The collective is not an enemy to humanity

I love Star Trek, but found it funny how they created an enemy called the Borg, which is based on everyone connecting to each other called “the collective”. I sometimes wonder why the collective is perceived to be an enemy.

My analysis is the collective is an enemy because it goes against individuality, which is something cherished in the modern world. All that matters is yourself, individual rights, so on and so on, as if there should be no responsibility to others or to the community.

At the risk of being a conspiracy theorist, there could be those out there that do not want us to connect, because together we may be stronger than them, those who want to control us.

I say let’s connect. Let us be who we were meant to be, a social animal. Let us “Nobodies” get together and say “NO”. You may have the money, the power, the influence, but you will not break us. We are many and we believe in certain things and will work together to accomplish them. We want a better world for everyone. Not a dog eat dog world where the powerful become more powerful to fulfil their own interest.

5 responses to “The collective is not an enemy to humanity

  1. In star trek, the borg destroy existing civilisations, forcing them to become part of the collective – adding that civilisations biological and technological distinctiveness to the borg. Also they have a queen!

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  2. You are absolutely right Mathew. The Borg were a lot more than just “the collective” they forced assimilation and were all bent on destroying cvivilisation. Wouldn’t have been much of an enemy if they didn’t. I guess.

    I was just taking about the concept of the collective thinking, which by itself did not necessitate all the bad things they did. Also, I was not a big fan of “The Queen”, which was added later. The idea of making her a conduit of collective thought, was fine, but she became autonomous, which kind of contradicts the concept.

    I’m sometimes fascinated on how art imitates reality, and vice-versa. Being, somewhat, a trekky I would look at some of the different alien characters, both the ones part of the federation and enemies and tried to see who they tried to emulate. Deep Space Nine, went much more in depth.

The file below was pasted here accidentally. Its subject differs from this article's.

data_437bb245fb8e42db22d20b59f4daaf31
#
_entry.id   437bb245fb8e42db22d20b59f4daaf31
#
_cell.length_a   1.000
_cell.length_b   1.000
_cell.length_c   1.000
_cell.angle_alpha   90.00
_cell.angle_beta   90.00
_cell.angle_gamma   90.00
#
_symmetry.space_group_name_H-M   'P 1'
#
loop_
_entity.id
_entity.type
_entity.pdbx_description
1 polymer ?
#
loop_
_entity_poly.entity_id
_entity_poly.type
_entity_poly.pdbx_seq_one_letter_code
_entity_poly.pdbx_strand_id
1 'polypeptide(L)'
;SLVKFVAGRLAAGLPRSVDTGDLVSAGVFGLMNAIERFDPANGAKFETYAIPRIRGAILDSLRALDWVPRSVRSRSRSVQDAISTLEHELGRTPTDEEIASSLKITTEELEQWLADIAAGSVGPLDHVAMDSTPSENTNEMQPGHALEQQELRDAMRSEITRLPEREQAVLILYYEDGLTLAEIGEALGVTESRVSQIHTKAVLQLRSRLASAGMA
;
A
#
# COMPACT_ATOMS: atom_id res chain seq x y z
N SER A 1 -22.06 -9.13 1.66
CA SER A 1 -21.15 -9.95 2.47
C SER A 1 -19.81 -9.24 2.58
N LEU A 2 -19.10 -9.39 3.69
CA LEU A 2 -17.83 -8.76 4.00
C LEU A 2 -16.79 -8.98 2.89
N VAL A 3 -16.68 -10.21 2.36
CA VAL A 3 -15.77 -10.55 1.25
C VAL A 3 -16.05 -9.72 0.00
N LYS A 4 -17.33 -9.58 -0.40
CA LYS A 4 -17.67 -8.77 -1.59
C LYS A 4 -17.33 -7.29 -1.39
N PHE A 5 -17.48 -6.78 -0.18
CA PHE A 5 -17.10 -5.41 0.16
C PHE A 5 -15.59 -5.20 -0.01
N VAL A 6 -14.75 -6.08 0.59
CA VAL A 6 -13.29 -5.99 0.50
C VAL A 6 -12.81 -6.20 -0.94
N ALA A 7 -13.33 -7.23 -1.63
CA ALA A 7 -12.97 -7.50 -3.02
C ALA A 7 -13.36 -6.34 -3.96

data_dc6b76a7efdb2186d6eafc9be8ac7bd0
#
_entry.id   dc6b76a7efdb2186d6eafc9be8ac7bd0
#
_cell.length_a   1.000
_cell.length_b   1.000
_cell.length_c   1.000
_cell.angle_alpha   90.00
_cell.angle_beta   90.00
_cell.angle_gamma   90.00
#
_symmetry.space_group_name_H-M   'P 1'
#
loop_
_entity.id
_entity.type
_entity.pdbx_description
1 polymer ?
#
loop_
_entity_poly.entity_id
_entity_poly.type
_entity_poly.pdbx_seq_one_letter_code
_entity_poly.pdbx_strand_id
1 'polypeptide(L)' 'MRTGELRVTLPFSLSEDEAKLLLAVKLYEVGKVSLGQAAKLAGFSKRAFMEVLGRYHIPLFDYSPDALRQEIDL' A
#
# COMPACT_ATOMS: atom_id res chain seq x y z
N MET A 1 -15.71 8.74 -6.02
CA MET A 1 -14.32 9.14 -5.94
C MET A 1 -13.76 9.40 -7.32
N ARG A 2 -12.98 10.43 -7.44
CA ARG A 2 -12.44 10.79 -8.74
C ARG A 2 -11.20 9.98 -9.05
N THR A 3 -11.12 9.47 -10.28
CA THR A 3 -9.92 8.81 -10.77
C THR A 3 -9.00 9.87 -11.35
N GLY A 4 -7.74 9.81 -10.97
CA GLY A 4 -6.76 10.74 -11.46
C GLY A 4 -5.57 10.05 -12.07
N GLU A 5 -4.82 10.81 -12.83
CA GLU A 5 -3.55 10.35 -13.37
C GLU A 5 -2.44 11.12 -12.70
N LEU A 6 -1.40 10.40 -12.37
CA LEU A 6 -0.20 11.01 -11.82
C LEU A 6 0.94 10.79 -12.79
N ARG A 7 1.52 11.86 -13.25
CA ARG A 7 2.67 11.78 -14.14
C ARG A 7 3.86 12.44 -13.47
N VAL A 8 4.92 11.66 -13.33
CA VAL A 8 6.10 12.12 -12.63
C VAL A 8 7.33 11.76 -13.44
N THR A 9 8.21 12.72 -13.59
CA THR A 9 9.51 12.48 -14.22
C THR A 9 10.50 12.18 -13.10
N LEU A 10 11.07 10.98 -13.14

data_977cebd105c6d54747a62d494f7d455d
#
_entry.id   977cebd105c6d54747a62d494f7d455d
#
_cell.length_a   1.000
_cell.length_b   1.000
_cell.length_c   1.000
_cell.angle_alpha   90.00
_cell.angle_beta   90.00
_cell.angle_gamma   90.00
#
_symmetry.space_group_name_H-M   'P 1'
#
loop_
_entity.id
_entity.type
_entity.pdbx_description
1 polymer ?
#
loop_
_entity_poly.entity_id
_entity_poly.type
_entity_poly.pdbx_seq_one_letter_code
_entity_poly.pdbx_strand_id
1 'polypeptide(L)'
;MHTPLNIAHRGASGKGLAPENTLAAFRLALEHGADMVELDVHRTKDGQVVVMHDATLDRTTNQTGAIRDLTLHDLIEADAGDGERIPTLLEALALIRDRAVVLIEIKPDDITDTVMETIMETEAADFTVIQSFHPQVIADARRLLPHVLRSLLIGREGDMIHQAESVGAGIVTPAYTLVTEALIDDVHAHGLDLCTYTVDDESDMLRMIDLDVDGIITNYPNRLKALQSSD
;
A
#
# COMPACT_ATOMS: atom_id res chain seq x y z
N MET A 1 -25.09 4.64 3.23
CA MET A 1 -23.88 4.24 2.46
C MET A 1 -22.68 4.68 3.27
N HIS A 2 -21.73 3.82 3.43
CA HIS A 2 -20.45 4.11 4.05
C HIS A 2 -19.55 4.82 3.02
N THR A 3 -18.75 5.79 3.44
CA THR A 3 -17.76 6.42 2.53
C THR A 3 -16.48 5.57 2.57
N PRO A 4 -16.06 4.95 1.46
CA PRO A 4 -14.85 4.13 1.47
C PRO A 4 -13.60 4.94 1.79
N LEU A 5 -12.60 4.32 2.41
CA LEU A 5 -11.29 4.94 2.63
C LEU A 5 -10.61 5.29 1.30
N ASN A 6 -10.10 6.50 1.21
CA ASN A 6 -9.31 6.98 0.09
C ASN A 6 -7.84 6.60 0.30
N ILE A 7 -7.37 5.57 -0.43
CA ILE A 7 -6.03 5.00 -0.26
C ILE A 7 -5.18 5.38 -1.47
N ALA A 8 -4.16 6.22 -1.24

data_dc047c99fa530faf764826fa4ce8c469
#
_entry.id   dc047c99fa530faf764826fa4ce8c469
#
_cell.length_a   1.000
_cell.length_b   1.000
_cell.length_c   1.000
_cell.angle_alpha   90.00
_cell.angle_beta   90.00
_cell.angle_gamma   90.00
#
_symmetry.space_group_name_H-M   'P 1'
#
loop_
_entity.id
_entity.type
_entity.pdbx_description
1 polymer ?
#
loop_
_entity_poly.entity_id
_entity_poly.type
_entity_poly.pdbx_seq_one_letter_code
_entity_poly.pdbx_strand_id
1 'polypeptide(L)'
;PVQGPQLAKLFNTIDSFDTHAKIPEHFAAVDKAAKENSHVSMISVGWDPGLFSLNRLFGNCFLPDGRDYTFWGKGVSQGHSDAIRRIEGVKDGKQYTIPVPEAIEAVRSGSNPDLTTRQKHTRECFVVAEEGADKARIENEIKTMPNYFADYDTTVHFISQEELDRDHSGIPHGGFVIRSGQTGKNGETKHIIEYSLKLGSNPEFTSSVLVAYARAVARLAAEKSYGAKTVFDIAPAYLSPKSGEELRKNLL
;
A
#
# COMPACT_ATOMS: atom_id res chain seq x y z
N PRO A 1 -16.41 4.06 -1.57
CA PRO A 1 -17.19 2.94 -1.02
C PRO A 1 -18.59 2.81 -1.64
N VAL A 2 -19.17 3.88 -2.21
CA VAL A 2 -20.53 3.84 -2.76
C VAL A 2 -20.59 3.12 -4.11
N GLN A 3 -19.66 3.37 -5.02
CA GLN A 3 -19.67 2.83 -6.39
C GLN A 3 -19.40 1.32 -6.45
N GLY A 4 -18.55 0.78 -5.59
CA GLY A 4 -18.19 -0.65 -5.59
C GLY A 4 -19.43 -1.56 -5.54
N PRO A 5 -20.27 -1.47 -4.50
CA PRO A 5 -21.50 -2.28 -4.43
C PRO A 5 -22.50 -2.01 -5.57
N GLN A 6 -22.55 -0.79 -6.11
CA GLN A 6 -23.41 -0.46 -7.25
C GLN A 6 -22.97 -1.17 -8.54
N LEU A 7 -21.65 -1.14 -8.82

3. I do agree that our culture’s esteem for individuality is connected to a tendency to make the collective the “bad guy”. But I don’t think the main reason behind why the collective is consdiered the “bad guy” is because individual rights are important, but individual freedom of thought. I think the villain you’re mentioning represents either oppression, conformity or herd-mentality. These phenomena have been emphasized by major thinkers like Freud and Neitzsche, to the effect that our culture has tended to denigrate groups of people. What we have not as often considered (to speak to your point) is that people who freely come together can form a harmonious unity.And in some ways the collective is smarter than the individual, as some studies have shown where the average estimate of a group of people (say, of a number of balls in a car) is much closer to the real number than any individual estimates.

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  4. I agree with you. Thanks for correcting me. Free thinking is essential, for robust collective solutions. I like your example of the of estimates of balls in a car being more accurately predicted by the average of a number of people than any single person. I heard something similar with a crowed guessing the height of someone on stage.

    The original idea behind this site was to have the free thinking you are talking about collaboratively discussing issues and coming out with verdicts that may be more accurate than individual experts. Imagine if court cases where judged by a jury of thousands or hundreds of thousands. Chances are the courts will probably work better. Of course there is the problem of insuring that only the presented evidence is looked at,or may be not, but its a cool idea I think. I may have to expand on this idea in a separate blog. Thanks for your post. It made me think.


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